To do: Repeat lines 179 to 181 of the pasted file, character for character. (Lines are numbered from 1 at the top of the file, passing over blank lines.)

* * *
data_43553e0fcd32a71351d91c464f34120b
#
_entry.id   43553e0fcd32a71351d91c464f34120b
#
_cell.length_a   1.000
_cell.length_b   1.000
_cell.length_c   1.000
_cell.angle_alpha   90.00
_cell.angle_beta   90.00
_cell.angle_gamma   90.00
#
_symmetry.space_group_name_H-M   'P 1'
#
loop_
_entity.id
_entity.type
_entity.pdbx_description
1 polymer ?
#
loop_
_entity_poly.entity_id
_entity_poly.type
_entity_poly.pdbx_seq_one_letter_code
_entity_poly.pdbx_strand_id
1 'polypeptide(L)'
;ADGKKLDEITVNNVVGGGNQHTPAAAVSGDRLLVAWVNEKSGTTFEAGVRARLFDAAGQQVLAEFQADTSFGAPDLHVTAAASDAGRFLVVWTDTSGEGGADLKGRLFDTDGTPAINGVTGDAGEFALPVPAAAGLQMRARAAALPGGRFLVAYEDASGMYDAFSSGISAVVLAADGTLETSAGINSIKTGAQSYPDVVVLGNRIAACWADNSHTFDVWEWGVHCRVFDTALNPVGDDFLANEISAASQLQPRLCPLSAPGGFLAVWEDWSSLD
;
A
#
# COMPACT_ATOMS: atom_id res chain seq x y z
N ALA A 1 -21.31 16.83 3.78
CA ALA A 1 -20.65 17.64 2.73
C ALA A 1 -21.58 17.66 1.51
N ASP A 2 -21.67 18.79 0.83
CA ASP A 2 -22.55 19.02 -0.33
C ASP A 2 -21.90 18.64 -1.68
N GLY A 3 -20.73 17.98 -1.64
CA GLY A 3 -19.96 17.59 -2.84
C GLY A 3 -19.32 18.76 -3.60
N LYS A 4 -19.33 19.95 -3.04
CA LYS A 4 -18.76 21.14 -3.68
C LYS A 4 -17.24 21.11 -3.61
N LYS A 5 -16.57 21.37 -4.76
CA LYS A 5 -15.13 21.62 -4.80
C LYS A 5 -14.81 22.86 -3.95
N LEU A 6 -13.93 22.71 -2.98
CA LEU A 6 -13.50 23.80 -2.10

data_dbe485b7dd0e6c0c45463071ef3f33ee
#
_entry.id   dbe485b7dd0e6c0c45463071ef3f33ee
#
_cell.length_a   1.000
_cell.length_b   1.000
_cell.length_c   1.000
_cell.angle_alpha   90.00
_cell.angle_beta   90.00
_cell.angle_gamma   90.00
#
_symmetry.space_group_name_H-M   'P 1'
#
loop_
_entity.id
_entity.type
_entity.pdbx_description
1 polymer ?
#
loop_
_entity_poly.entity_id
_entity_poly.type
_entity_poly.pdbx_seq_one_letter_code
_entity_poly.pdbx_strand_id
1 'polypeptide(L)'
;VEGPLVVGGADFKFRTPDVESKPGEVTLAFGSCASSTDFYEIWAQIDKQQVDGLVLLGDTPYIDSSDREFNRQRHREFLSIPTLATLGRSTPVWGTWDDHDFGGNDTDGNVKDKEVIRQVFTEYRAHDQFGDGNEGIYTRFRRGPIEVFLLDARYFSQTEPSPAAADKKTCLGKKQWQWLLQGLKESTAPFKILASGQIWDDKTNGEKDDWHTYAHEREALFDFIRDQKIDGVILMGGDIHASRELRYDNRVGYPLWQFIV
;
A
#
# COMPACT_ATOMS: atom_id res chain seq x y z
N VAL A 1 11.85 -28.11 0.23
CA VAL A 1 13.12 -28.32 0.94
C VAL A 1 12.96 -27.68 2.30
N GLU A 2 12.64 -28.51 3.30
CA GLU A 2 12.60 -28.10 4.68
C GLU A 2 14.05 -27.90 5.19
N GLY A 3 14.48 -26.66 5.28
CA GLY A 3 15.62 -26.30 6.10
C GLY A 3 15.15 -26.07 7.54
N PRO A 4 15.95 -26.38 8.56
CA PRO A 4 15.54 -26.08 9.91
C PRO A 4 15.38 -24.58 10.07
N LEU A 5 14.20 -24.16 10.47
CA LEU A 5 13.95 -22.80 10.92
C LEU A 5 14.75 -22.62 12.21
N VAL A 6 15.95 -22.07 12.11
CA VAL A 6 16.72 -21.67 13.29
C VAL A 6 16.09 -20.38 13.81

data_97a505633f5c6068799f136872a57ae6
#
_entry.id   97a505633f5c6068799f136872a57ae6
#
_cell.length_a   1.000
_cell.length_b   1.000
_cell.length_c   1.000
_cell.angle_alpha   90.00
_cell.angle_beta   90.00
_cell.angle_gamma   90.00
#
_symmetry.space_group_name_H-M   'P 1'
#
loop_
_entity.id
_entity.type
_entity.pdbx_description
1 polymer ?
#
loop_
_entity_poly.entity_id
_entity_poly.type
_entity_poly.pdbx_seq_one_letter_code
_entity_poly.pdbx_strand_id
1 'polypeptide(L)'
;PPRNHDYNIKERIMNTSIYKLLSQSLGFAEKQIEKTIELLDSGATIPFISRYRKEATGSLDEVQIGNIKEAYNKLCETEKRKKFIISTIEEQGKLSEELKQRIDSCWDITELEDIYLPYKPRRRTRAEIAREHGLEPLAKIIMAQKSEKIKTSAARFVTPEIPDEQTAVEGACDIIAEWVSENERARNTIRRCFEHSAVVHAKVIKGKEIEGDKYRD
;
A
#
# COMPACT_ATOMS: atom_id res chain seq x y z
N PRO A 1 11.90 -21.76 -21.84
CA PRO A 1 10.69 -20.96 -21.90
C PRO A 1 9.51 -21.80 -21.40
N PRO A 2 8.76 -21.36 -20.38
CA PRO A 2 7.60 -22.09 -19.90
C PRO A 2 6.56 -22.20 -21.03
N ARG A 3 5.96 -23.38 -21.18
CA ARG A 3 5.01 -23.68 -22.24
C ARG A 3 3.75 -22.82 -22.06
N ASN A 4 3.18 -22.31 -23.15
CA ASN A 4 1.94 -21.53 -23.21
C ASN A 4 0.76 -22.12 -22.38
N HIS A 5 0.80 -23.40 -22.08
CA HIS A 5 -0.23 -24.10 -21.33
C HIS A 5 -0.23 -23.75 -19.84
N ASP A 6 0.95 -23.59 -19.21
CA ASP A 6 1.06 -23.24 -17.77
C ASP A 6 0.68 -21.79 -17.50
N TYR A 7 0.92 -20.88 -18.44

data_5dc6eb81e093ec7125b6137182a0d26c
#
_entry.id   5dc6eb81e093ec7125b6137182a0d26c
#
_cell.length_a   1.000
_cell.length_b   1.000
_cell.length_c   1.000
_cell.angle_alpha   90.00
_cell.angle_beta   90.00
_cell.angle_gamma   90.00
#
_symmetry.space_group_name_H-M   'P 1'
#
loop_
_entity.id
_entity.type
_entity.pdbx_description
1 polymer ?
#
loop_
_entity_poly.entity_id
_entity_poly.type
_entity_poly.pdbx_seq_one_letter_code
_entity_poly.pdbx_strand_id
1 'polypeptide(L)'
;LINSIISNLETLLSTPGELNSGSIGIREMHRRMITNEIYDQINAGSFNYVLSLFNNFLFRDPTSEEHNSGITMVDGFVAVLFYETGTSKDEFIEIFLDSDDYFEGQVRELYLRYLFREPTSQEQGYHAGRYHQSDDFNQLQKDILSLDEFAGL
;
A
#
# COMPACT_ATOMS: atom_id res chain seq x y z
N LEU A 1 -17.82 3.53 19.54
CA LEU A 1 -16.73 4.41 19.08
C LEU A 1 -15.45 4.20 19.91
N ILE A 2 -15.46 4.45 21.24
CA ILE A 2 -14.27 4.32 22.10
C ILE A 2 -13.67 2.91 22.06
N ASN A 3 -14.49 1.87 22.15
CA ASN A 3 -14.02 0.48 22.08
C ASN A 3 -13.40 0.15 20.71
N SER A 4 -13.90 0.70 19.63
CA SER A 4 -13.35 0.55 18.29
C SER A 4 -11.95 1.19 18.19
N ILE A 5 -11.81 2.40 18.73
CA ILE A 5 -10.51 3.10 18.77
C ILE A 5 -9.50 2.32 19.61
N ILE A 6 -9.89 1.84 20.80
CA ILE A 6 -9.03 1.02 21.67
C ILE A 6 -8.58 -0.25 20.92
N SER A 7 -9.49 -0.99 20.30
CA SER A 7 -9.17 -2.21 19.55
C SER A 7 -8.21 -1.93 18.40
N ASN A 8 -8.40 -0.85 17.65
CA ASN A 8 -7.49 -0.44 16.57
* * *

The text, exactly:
CA ILE A 2 -14.27 4.32 22.10
C ILE A 2 -13.67 2.91 22.06
N ASN A 3 -14.49 1.87 22.15